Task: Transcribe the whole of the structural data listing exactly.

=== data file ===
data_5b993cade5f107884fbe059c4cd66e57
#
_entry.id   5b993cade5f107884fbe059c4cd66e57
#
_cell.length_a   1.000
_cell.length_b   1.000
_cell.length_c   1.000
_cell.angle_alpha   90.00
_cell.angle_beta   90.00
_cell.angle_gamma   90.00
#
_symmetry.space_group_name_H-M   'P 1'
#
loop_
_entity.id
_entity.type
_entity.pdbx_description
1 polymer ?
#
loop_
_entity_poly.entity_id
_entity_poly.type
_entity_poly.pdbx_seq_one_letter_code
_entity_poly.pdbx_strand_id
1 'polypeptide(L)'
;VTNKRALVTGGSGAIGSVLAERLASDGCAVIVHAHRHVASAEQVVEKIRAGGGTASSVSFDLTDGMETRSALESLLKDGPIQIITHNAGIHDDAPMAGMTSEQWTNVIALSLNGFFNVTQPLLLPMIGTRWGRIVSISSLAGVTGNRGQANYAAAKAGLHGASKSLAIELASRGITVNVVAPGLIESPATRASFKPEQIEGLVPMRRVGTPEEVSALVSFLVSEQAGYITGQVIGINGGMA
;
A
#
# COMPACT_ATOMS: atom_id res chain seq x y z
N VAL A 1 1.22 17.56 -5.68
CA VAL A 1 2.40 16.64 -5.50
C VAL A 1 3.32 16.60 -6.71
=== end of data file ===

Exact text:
data_5b993cade5f107884fbe059c4cd66e57
#
_entry.id   5b993cade5f107884fbe059c4cd66e57
#
_cell.length_a   1.000
_cell.length_b   1.000
_cell.length_c   1.000
_cell.angle_alpha   90.00
_cell.angle_beta   90.00
_cell.angle_gamma   90.00
#
_symmetry.space_group_name_H-M   'P 1'
#
loop_
_entity.id
_entity.type
_entity.pdbx_description
1 polymer ?
#
loop_
_entity_poly.entity_id
_entity_poly.type
_entity_poly.pdbx_seq_one_letter_code
_entity_poly.pdbx_strand_id
1 'polypeptide(L)'
;VTNKRALVTGGSGAIGSVLAERLASDGCAVIVHAHRHVASAEQVVEKIRAGGGTASSVSFDLTDGMETRSALESLLKDGPIQIITHNAGIHDDAPMAGMTSEQWTNVIALSLNGFFNVTQPLLLPMIGTRWGRIVSISSLAGVTGNRGQANYAAAKAGLHGASKSLAIELASRGITVNVVAPGLIESPATRASFKPEQIEGLVPMRRVGTPEEVSALVSFLVSEQAGYITGQVIGINGGMA
;
A
#
# COMPACT_ATOMS: atom_id res chain seq x y z
N VAL A 1 1.22 17.56 -5.68
CA VAL A 1 2.40 16.64 -5.50
C VAL A 1 3.32 16.60 -6.71